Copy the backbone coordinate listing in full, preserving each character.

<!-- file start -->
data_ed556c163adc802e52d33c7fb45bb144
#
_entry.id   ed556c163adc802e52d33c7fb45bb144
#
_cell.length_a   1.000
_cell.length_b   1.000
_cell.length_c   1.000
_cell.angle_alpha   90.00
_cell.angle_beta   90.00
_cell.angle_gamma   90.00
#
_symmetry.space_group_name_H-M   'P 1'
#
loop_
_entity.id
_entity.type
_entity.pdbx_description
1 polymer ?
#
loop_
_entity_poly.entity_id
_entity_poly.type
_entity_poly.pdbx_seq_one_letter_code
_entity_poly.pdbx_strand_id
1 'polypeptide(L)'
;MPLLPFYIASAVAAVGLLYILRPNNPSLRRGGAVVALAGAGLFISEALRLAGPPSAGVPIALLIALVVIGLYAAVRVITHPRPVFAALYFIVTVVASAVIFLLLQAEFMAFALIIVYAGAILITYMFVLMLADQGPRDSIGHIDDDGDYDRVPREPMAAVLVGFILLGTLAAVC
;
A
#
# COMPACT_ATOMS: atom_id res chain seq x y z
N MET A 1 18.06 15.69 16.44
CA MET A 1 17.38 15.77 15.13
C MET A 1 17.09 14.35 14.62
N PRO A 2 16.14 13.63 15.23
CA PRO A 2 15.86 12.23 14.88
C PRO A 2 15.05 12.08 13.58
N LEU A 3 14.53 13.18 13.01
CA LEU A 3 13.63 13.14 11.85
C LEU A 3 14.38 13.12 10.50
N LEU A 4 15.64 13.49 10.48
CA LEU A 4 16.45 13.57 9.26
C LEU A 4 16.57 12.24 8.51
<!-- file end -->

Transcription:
data_ed556c163adc802e52d33c7fb45bb144
#
_entry.id   ed556c163adc802e52d33c7fb45bb144
#
_cell.length_a   1.000
_cell.length_b   1.000
_cell.length_c   1.000
_cell.angle_alpha   90.00
_cell.angle_beta   90.00
_cell.angle_gamma   90.00
#
_symmetry.space_group_name_H-M   'P 1'
#
loop_
_entity.id
_entity.type
_entity.pdbx_description
1 polymer ?
#
loop_
_entity_poly.entity_id
_entity_poly.type
_entity_poly.pdbx_seq_one_letter_code
_entity_poly.pdbx_strand_id
1 'polypeptide(L)'
;MPLLPFYIASAVAAVGLLYILRPNNPSLRRGGAVVALAGAGLFISEALRLAGPPSAGVPIALLIALVVIGLYAAVRVITHPRPVFAALYFIVTVVASAVIFLLLQAEFMAFALIIVYAGAILITYMFVLMLADQGPRDSIGHIDDDGDYDRVPREPMAAVLVGFILLGTLAAVC
;
A
#
# COMPACT_ATOMS: atom_id res chain seq x y z
N MET A 1 18.06 15.69 16.44
CA MET A 1 17.38 15.77 15.13
C MET A 1 17.09 14.35 14.62
N PRO A 2 16.14 13.63 15.23
CA PRO A 2 15.86 12.23 14.88
C PRO A 2 15.05 12.08 13.58
N LEU A 3 14.53 13.18 13.01
CA LEU A 3 13.63 13.14 11.85
C LEU A 3 14.38 13.12 10.50
N LEU A 4 15.64 13.49 10.48
CA LEU A 4 16.45 13.57 9.26
C LEU A 4 16.57 12.24 8.51